Half Moon Bay Proposed Local Minimum Wage
UPDATE: Staff presented research and outreach feedback to the City Council at the Council Meeting on Tuesday, December 17. Following the presentation, the City Council directed staff to draft an ordinance establishing a local minimum wage of $15 per hour that will take effect on July 1, 2020.
Staff is currently developing a draft ordinance that will be presented at a future City Council meeting in early 2020.
The City of Half Moon Bay is considering a $15 per hour minimum wage by 2020:
- The City Council made raising the minimum wage a priority in July 2019.
- The City Council is considering establishing a $15 per hour minimum wage in Half Moon Bay on July 1, 2020. If implemented, all employees working within the geographic boundaries of Half Moon Bay would be subject to paying the local minimum wage for employees working two or more hours a week within the geographic in the City, including non-profit organizations.
- Starting on January 1, 2020, the minimum wage in the State of California for all industries will be $13.00 per hour for businesses with more than 26 employees and $12.00 per hour for businesses with less than 25 employees. Recent State legislation was signed which will raise California’s minimum wage to $15.00 per hour by 2022. After January 1, 2023, future wage increases will be tied to inflation, reflecting increases in the Consumer Price Index, up to 3.5% per year.
- The City would be following the model set by other cities in San Mateo County that have already enacted local minimum wage ordinances (San Mateo, Belmont, Redwood City, Daly City, South San Francisco and Menlo Park). All of these cities are set to reach at least a $15 local minimum wage between 2020-2021.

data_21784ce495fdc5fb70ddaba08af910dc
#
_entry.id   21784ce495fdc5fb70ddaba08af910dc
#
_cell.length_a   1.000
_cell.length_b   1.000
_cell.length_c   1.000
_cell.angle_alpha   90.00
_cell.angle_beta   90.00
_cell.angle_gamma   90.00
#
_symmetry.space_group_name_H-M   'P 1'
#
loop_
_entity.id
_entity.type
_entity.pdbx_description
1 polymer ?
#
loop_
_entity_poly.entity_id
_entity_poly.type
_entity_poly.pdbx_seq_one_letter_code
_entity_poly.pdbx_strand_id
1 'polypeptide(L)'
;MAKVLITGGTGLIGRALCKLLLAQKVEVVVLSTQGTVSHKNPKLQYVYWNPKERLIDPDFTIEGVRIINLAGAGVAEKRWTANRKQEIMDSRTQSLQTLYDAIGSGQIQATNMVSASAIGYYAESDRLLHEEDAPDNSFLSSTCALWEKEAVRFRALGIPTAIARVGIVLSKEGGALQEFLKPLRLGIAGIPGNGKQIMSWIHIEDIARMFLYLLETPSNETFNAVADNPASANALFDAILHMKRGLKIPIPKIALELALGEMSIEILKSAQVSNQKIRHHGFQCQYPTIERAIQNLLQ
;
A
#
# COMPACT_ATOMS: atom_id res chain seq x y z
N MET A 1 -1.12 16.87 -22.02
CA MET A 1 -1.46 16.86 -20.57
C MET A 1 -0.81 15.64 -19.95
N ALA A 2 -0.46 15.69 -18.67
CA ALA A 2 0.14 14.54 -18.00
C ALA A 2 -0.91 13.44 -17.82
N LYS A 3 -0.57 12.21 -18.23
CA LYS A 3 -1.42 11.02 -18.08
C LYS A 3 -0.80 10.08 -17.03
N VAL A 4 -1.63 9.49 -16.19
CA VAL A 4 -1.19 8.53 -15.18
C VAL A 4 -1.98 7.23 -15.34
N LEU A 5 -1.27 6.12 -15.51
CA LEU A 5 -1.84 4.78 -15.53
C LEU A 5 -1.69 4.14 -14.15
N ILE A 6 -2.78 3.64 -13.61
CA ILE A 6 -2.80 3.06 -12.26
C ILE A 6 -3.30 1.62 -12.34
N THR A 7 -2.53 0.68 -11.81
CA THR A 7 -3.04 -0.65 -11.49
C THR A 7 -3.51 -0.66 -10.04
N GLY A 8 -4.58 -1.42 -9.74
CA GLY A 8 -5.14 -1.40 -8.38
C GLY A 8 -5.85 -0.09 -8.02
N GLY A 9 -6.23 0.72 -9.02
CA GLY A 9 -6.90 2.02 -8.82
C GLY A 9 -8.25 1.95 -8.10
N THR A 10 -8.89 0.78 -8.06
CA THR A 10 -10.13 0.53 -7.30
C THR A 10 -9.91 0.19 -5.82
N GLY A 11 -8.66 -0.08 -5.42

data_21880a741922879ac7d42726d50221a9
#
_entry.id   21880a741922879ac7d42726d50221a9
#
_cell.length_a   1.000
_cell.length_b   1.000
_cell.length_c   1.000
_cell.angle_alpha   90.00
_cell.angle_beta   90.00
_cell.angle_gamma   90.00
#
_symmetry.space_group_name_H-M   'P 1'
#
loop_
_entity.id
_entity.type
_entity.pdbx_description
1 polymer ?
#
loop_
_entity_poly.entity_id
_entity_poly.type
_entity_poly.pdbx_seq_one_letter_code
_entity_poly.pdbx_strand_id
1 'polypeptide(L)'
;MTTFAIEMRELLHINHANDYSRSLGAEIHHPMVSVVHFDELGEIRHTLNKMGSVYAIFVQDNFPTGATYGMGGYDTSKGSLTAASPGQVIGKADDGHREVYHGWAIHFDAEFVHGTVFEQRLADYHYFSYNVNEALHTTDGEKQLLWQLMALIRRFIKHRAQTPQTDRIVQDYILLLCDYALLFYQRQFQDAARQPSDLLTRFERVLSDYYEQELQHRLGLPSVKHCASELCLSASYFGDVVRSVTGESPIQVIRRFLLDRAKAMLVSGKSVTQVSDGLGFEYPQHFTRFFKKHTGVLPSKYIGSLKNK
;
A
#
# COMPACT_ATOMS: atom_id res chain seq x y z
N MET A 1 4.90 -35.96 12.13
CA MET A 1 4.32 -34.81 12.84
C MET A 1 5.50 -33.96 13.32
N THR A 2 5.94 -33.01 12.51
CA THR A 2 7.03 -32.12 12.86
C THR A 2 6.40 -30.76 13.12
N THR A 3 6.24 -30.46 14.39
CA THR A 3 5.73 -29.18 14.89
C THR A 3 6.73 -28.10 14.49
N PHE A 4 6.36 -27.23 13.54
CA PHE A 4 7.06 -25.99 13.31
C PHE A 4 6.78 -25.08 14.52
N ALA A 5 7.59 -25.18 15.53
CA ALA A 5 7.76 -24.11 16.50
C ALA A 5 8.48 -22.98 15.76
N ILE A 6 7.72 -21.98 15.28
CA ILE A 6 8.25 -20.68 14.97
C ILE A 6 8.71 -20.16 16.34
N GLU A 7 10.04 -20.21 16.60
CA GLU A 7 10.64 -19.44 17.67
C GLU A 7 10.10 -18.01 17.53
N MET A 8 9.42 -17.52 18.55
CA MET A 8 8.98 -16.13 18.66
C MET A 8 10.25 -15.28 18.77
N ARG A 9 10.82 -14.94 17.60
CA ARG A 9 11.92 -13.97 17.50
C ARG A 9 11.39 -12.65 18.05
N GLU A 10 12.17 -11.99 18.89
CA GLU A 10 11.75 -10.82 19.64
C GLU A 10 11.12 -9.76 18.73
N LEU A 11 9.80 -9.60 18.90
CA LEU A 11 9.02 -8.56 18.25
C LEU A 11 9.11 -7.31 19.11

- State, federal, and county agencies, including school districts, shall not be required to pay the local minimum wage when the work performed is related to their governmental function. The City is not considering any other exemptions at this time.
- The City may consider a phased-in approach based on feedback received from our local business community.
Minimum Wage Studies:
The following studies were referenced in staff research on the impacts of local minimum wage policies:
|Study Name||Research Group||Link|
|Minimum Wage Effects in Low-Wage Areas||Institute for Research on Labor and Employment (UC Berkeley)||https://irle.berkeley.edu/files/2019/07/Minimum-Wage-Effects-in-Low-Wage-Areas.pdf |
|The Effect of Minimum Wages on Low-Wage Jobs: Evidence from the United States Using a Bunching Estimator||Center for Economic Performance (London School of Economics)||http://cep.lse.ac.uk/pubs/download/dp1531.pdf |
|The New Wave of Local Minimum Wage Policies: Evidence from Six Cities||Center on Wage and Employment Dynamics (UC Berkeley)||https://irle.berkeley.edu/files/2018/09/The-New-Wave-of-Local-Minimum-Wage-Policies.pdf |
|The Effects on Employment and Family Income of Increasing the Federal Minimum Wage||Congressional Budget Office||https://www.cbo.gov/system/files/2019-07/CBO-55410-MinimumWage2019.pdf |
|Minimum Wage Increases and Individual Employment Trajectories||National Bureau of Economic Research||https://www.nber.org/papers/w25182.pdf |
|Through the Minimum Wage Looking Glass: Economic Consensus Unrealized||University of California, Los Angeles, Anderson School of Management||https://www.anderson.ucla.edu/faculty-and-research/anderson-review/minimum-wage-primer-leamer |
Check back regularly for updated information. If you have any questions, please contact Victor Gaitan at 650-750-2010 or firstname.lastname@example.org.